Feist - Pleasure
May 5, 2017
89
Beloved Canadian artist Feist takes a Fiona Apple-length break and returns with a Fiona Apple-quality album.

Pleasure's sonic textures are easily its most ear-grabbing aspect; amps buzz, vocals congeal, synth tones pulse. Unlike previous record Metals, which fit neatly in the early 2010s canon of ambitious universe-building indie pop records (think Lykke Li's Wounded Rhymes), Pleasure really carves out an aesthetic that no one else is doing right now.

The album has the advantage of being ten years removed from Feist's indie blockbuster The Reminder, and thus not as readily viewable as "a disappointment" for lacking pop sensibility. This time around, the singles aren't even trying to be radio friendly, although "Get Not High, Get Not Low" still offers a surprise bass boost in its chorus, as well as the kind of floaty harmonic structure indie pop loves.

Feist's vocal deliveries in general are also decidedly less polite - the hushed vocals that permeated songs like "Sealion" and "I Feel it All" are still here, but so are raw shouts on "Century," a ragged moan on "I Wish I Didn't Miss You," and straight-up bar singing on "Any Party." It's to Feist's credit that she manages to display so much dynamism on such an aesthetically persistent record.

It's been interesting to see the different ways people process this album. There's been a lot of emphasis on the most audacious moments of the record (namely that Mastodon sample in "A Man is Not His Song" and Jarvis Cocker's hyperdramatic monologue on "Century"), with some dismissing the complex subject matter of both songs through their stranger contortions. Similarly I don't think every assertion about possible influences gives Feist enough credit (those PJ Harvey comparisons lose their validity after the first two songs), but if the one takeaway you get from this album is that Feist has created a fascinating alternative to her post-Reminder success, that should be sufficient.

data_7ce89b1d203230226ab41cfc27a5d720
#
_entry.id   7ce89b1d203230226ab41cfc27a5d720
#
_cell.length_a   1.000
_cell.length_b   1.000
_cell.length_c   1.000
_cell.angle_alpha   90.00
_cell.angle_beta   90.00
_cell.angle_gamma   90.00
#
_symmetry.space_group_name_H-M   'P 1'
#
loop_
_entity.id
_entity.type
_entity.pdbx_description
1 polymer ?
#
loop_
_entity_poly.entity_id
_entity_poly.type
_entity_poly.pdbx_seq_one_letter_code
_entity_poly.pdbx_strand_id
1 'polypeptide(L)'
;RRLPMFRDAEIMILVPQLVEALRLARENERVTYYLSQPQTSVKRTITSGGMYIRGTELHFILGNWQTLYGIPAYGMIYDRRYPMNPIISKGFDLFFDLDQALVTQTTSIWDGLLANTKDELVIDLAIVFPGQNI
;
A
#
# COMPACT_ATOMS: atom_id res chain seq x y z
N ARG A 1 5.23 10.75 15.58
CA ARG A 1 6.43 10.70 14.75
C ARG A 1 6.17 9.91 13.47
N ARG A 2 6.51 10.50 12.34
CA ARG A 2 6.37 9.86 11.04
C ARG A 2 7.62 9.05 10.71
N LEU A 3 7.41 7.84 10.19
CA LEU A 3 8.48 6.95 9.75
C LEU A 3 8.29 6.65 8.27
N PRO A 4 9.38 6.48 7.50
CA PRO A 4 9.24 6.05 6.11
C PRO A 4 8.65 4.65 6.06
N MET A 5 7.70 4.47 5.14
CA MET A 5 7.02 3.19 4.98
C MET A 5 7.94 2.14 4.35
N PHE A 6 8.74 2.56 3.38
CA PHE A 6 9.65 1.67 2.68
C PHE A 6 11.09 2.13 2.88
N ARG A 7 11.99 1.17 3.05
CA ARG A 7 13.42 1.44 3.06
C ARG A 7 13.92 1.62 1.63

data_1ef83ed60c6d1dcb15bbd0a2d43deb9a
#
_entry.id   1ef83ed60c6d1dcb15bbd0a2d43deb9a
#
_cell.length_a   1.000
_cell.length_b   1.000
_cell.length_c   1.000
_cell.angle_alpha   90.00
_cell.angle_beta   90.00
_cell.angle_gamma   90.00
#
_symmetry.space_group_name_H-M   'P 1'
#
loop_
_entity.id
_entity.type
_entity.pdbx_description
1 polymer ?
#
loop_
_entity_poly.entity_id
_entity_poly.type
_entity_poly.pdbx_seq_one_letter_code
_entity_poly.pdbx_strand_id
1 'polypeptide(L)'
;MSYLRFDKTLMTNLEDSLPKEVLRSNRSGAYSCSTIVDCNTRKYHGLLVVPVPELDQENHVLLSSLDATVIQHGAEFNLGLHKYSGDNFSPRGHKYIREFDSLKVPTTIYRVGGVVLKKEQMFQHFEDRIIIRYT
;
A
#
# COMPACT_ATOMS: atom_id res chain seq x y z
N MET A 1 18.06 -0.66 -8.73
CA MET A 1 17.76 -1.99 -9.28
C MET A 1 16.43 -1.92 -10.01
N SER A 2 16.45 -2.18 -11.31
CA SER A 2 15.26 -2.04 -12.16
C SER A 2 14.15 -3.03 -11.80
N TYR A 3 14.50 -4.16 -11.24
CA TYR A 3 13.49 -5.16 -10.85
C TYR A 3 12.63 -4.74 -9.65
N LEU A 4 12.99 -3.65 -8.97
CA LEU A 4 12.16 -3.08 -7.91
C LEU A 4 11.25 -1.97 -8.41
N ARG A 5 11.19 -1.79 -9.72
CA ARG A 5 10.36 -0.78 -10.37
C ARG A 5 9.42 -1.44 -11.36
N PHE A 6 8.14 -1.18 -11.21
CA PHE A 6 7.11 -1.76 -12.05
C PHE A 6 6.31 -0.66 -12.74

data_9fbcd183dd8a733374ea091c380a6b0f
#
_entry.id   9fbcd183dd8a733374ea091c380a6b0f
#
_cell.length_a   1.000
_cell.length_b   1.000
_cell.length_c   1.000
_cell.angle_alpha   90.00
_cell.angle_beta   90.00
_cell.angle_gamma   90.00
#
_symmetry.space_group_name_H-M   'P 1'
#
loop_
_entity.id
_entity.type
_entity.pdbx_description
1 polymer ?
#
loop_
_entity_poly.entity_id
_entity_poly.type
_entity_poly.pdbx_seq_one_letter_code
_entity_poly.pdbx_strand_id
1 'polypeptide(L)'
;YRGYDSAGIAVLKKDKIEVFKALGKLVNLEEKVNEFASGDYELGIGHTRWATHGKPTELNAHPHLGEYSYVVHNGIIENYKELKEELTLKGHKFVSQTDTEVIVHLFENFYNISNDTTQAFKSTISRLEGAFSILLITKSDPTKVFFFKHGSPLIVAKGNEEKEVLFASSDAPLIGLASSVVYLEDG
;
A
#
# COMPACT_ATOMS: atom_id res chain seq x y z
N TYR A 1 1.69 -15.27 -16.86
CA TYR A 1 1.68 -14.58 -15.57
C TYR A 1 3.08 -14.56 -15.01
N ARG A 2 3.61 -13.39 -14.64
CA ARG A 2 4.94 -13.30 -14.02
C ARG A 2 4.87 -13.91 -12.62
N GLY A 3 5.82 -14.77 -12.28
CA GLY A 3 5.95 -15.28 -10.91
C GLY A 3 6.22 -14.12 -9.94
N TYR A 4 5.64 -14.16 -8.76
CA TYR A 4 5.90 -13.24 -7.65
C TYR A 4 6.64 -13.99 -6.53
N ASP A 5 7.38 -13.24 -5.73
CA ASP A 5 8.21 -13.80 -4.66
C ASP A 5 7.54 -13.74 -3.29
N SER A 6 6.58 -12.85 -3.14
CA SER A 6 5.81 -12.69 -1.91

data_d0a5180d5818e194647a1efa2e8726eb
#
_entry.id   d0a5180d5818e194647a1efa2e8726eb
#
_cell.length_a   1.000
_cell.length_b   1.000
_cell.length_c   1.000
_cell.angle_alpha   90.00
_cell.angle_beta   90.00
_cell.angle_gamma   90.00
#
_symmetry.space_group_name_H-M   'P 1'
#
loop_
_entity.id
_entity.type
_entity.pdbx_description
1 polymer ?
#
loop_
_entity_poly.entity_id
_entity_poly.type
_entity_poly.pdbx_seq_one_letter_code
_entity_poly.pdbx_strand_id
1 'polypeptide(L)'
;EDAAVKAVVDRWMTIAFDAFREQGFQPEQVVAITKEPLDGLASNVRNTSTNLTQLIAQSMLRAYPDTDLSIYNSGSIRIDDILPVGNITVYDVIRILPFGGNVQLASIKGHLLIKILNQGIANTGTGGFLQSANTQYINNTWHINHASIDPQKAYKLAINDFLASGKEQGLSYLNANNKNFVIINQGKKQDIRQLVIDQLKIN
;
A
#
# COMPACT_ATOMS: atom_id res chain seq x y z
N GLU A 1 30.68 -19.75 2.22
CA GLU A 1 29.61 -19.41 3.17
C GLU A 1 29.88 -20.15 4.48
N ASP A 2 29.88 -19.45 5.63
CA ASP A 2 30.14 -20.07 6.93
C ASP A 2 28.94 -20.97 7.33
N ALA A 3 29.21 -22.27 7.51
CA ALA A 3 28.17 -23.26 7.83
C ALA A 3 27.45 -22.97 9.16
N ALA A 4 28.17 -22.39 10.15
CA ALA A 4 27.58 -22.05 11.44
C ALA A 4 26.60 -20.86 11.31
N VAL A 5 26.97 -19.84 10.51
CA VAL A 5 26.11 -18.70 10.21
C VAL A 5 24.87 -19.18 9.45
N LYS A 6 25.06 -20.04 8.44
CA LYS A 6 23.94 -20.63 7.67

For me, Pleasure's biggest shortcoming is ultimately the same as Metals - a few too many ballad-heavy moments, but this time around the ones that manage to fully embrace her newfound sound (namely "The Wind" and "A Man is Not His Song") still fare well. If this is a direction Feist continues to pursue, I'll gladly wait another six years for the next record.
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